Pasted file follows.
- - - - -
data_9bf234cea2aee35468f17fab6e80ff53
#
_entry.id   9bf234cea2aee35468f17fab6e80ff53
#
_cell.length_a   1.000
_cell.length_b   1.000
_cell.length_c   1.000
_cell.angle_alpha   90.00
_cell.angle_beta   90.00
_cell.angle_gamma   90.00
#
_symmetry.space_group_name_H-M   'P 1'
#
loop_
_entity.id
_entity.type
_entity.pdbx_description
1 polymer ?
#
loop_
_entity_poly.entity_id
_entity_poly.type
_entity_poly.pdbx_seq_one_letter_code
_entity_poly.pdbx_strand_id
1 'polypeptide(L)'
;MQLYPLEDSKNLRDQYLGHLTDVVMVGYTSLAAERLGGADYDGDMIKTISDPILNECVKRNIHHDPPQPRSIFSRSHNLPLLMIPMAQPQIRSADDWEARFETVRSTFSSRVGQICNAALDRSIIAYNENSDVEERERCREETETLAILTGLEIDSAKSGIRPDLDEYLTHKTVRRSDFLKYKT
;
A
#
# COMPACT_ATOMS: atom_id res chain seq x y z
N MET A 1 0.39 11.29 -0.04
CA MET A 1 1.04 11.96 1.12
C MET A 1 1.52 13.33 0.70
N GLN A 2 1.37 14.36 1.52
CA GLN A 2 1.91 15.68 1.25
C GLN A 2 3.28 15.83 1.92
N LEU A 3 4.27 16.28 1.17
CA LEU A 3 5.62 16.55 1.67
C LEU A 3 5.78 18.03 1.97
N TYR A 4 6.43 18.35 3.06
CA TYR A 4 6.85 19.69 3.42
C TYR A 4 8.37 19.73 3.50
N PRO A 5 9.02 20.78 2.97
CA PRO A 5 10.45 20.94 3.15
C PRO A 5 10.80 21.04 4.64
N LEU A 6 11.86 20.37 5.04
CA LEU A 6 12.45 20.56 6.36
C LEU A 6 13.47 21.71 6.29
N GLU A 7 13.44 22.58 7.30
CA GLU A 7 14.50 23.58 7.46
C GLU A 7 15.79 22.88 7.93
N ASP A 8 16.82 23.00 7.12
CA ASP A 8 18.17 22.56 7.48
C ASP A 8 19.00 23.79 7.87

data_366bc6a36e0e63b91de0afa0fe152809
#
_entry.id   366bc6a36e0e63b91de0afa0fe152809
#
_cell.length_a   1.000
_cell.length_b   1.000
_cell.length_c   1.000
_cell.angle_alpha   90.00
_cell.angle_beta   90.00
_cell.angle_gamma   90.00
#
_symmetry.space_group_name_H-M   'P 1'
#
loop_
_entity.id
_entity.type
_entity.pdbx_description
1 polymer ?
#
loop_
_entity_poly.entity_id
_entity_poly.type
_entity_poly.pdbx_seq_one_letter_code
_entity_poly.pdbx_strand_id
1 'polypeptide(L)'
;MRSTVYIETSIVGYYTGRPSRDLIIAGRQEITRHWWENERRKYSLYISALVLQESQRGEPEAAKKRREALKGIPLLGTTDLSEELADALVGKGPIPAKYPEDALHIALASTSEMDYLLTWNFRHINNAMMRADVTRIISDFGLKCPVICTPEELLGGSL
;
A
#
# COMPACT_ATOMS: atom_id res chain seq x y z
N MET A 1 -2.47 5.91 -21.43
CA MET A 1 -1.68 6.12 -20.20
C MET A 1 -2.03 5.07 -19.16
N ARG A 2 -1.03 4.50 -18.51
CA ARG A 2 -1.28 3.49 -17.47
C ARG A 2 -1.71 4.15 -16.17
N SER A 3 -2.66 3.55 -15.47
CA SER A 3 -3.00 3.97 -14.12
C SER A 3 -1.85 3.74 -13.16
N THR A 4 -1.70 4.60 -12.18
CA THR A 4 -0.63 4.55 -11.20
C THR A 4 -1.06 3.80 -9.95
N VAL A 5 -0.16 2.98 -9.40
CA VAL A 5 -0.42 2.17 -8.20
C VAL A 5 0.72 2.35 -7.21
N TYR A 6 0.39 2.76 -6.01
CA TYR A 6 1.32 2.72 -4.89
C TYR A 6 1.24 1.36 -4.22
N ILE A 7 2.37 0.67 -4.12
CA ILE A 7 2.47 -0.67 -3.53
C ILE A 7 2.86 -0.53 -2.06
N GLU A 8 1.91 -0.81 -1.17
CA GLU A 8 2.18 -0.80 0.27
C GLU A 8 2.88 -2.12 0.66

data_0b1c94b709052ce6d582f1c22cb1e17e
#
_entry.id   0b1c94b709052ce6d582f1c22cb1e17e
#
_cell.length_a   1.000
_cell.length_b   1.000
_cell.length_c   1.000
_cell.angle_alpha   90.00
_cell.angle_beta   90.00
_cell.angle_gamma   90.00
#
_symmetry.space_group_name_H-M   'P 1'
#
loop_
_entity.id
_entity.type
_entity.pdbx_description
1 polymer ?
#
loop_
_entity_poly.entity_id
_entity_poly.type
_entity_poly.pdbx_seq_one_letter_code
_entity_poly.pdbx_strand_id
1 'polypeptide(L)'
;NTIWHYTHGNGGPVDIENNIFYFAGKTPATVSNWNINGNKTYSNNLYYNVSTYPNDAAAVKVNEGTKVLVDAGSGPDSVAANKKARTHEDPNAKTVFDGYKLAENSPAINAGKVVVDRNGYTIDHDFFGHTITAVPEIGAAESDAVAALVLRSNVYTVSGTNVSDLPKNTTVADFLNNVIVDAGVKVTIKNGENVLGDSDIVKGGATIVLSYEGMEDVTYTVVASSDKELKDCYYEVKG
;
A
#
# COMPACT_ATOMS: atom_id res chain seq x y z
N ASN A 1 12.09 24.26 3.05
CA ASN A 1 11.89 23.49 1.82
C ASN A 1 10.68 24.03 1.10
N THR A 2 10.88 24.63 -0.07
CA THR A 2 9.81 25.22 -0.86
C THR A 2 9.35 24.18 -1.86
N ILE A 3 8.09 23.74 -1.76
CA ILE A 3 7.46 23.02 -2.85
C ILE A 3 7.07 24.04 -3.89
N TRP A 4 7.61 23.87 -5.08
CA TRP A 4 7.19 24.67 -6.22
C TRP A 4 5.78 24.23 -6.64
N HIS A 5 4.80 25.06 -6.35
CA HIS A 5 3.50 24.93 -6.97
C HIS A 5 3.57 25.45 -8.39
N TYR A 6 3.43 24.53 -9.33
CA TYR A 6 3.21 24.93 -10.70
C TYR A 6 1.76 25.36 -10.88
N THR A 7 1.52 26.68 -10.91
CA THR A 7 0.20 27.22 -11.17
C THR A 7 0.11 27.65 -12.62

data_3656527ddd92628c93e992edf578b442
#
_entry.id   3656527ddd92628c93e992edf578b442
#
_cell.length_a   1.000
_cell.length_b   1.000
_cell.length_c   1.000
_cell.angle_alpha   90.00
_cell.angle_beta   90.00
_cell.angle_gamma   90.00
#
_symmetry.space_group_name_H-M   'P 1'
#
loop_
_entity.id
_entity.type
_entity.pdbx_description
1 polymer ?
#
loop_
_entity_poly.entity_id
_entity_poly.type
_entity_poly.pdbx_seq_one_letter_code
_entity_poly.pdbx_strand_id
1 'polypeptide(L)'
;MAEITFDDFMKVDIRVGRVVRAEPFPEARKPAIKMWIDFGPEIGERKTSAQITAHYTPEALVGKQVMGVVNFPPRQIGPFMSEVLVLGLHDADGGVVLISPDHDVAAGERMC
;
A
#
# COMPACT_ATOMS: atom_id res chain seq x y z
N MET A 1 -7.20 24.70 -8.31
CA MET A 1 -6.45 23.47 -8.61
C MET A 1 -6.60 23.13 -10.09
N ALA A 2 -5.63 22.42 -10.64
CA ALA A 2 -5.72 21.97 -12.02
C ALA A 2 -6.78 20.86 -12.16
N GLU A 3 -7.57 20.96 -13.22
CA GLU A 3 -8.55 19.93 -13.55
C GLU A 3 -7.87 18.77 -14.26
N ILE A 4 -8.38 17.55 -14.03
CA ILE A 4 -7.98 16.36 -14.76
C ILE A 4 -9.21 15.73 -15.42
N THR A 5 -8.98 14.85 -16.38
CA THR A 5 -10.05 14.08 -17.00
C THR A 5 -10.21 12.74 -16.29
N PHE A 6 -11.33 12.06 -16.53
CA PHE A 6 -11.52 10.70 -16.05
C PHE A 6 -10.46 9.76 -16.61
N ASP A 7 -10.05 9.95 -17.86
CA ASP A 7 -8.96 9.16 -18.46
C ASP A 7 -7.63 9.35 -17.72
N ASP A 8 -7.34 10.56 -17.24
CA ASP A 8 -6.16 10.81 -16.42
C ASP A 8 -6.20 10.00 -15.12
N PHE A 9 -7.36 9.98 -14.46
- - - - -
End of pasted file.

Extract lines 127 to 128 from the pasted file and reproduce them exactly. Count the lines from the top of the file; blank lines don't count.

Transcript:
#
loop_